## Philosophically, what are ways in which one can define "intelligence" in general?

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I've always been wondering, what with I.Q. tests and all, how one can better sense intelligence. Not intelligence as in how much we are measured to know, but how much of what we know is actually known in non-relation to informal testing and human comparison.

Essentially, how much of what we know makes us "smart" without comparing ourselves to peers and such, or people in other fields; think as in measuring our "smarts" as in applicability of potential or learning ability progression, brain limitations but desire, and application rather than simply "I know more". Simply, what if I could learn more but I had more trouble in the learning process itself? That would not mean I know less; it would mean I have more trouble learning or grasping something, but doesn't irrefutably prove limitations.

People define intelligence many ways:

1.A teenage girl can think a "hot" teenage boy is intelligent if he gives a goofy answer to a less goofy question, e.g., "Oh God, you are so smart! I never knew computers added by two's complement!"; this is a relation to another person;

2.A person who has never heard of science may be baffled by hearing things like, "Water turns to steam", "Things can exist for some time (virtual particles)", or even, "Your mind can fool you; you may see it but no one else around you can."; this is a relation to one who has no input or involvement.

Essentially, again, fairness can't be just in reasoning that a person from a farm with no technology is "doomed to succeed" because they are behind in socially-accepted knowledge forms.

"Smart" is a measurement in relation to another immediate factor (e.g. a person). How can we measure intelligent without that? Determine how smart I am with non-conformal I.Q.s, or socially-approved knowledge graphs? Theoretically I could be "smarter" than every other human on this planet, but I just don't have the immediate knowledge to prove this. And since "intelligence" is not 100% known, I may be smarter and just less capable; or I may be able to apply myself, but lack mental execution to succeed, leaving the question open for others to debate on whether, "I can but haven't yet", or whether, "I could, but my mind is limiting me."

1First, being knowledgeable is different from being intelligent or wise; large parts of your question are just you trying to say that. Second, that girl in your first example is probably just trying to pretend to care, in the least believable way possible. – Magus – 2014-08-13T22:42:35.300

intelligence is what the brain does, not what the brain might be capable of. – Keith Nicholas – 2014-08-13T23:57:56.690

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Intelligence, much like other traits of a system, is relative. The statement "System A is intelligent" doesn't make any sense until you also specify compared to which system System A is intelligent. When we hear such statements we implicitly compare the system with other system that we are familiar with.

Let's say you have 2 systems - A and B. Both of these systems are able to perform a task X using certain amount of resources (lets say energy). Now if system A uses less energy as compared to system B, we can say that the system A is more intelligent than system B. But if both of the system performs different tasks then there is no way to compare their intelligence.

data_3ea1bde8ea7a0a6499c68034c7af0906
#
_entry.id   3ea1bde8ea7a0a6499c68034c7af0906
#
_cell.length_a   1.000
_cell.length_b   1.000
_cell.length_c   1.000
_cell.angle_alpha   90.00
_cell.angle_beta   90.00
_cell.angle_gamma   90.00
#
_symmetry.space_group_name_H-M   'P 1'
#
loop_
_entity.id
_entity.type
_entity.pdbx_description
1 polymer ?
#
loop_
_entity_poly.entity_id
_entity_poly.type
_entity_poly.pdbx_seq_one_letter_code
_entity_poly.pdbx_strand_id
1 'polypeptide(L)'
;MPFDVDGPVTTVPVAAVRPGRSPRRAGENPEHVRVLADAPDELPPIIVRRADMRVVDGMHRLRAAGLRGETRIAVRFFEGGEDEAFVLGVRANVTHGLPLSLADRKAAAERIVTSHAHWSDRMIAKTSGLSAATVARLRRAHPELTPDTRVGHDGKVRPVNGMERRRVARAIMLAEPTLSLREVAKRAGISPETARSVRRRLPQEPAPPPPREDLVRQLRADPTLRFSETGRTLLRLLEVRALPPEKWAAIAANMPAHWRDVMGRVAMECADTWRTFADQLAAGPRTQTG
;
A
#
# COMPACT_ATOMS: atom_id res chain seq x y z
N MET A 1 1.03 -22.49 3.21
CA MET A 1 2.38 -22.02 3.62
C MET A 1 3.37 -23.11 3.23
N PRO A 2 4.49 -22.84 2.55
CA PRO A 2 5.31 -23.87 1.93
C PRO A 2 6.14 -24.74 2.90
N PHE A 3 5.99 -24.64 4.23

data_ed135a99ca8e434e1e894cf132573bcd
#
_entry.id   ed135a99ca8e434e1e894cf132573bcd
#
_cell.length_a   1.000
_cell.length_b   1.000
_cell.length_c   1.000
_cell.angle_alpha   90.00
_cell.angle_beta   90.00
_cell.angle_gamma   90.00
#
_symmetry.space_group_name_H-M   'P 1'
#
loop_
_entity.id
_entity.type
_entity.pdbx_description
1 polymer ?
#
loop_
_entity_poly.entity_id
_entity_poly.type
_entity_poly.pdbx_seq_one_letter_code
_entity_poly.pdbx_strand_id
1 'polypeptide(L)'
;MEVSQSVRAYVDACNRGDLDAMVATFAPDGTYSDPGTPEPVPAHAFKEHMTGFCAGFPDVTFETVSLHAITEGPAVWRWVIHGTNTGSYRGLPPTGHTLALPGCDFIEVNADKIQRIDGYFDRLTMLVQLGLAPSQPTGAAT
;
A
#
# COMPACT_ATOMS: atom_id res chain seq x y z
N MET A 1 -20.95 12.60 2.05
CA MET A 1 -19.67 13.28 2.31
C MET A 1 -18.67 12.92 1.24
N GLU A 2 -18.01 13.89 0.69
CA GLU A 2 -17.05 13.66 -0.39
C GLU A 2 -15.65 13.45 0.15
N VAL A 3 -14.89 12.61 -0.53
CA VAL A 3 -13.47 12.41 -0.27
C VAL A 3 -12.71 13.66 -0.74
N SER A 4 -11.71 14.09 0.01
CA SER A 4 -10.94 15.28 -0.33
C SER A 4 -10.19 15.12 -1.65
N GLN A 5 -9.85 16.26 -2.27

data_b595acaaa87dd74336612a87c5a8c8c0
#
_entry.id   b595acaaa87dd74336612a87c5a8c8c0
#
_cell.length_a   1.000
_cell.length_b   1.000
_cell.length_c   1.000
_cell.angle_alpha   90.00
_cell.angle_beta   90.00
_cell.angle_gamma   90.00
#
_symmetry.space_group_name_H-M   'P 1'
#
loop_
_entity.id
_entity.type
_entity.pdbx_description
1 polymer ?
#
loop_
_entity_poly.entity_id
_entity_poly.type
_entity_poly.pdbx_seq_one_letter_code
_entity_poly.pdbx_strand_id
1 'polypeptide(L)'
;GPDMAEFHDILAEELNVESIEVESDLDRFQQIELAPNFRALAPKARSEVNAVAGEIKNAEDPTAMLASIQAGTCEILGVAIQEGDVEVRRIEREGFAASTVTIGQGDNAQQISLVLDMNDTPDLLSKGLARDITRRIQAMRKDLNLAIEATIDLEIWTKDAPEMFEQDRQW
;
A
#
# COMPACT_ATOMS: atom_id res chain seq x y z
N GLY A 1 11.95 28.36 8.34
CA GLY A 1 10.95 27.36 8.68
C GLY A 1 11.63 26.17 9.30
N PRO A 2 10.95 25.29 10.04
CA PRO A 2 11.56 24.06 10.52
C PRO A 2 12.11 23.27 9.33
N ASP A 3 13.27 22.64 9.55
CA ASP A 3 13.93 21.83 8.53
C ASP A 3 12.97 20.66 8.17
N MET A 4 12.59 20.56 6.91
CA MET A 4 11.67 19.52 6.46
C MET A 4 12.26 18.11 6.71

How can system A is able to perform the task using less energy then system B? The answer lies in the fact that system A is "exploiting" some patterns in the task to achieve it much more efficiently. Patterns acts as shortcut to achieve a target. The more patterns a system is able to exploit the more intelligent it will be.

Where does the pattern comes from? This is where the concept of learning comes into play. A system capable of learning will evolve its sets of patterns over a period of time to achieve its goals more efficiently.

In summary, you can say that being able to recognize patterns and exploiting those patterns to achieve some goals is what makes a system intelligent.

UPDATE:

I would like to add more clarification regarding what exactly an intelligent system has relation with patterns.

Any intelligent system must have the concept of observation. We humans observe the world around us using senses. A computer program observe the world by receiving input from user or other devices. Based on the observations the system can perform below activities (depends on the abilities of the system):

• System figures out which pattern is applicable based on the observation. The system will have a repository of patterns and when an observation occurs the system will need to figure out which particular pattern the observation is all about. A software system has fixed set of patterns and based on the input to the program there is a usually a if/else code which decides what pattern to use for the input. A human when sensing the environment decides which pattern the sense data belongs to - Your eyes see a car and brain decide that car is the existing pattern the visual data belongs to.

• System can apply (exploit) a pattern. Once the system has decided which pattern or set of patterns are applicable the system can apply the set of patterns to decide further set of actions and predictions. Once a software has decided that you have asked it to delete a file, it will perform the required action. Once a human have seen a car it will apply the "car" pattern to predict many things and may be perform some action.

• System learns new patterns / update existing patterns. The system has the capability to learn new patterns i.e based on the observation it can figure out new patterns in the observations and grow its repository of patterns and may even update its existing patterns due to new observations. The database of a software is the repository of patterns for the software. When you insert new data, update existing data or delete some data - the software just learned new patterns and updated existing patterns, although its pretty stupid learning - much like believing in whatever someone says. Machine learning is much more advanced form of learning than simple database operations.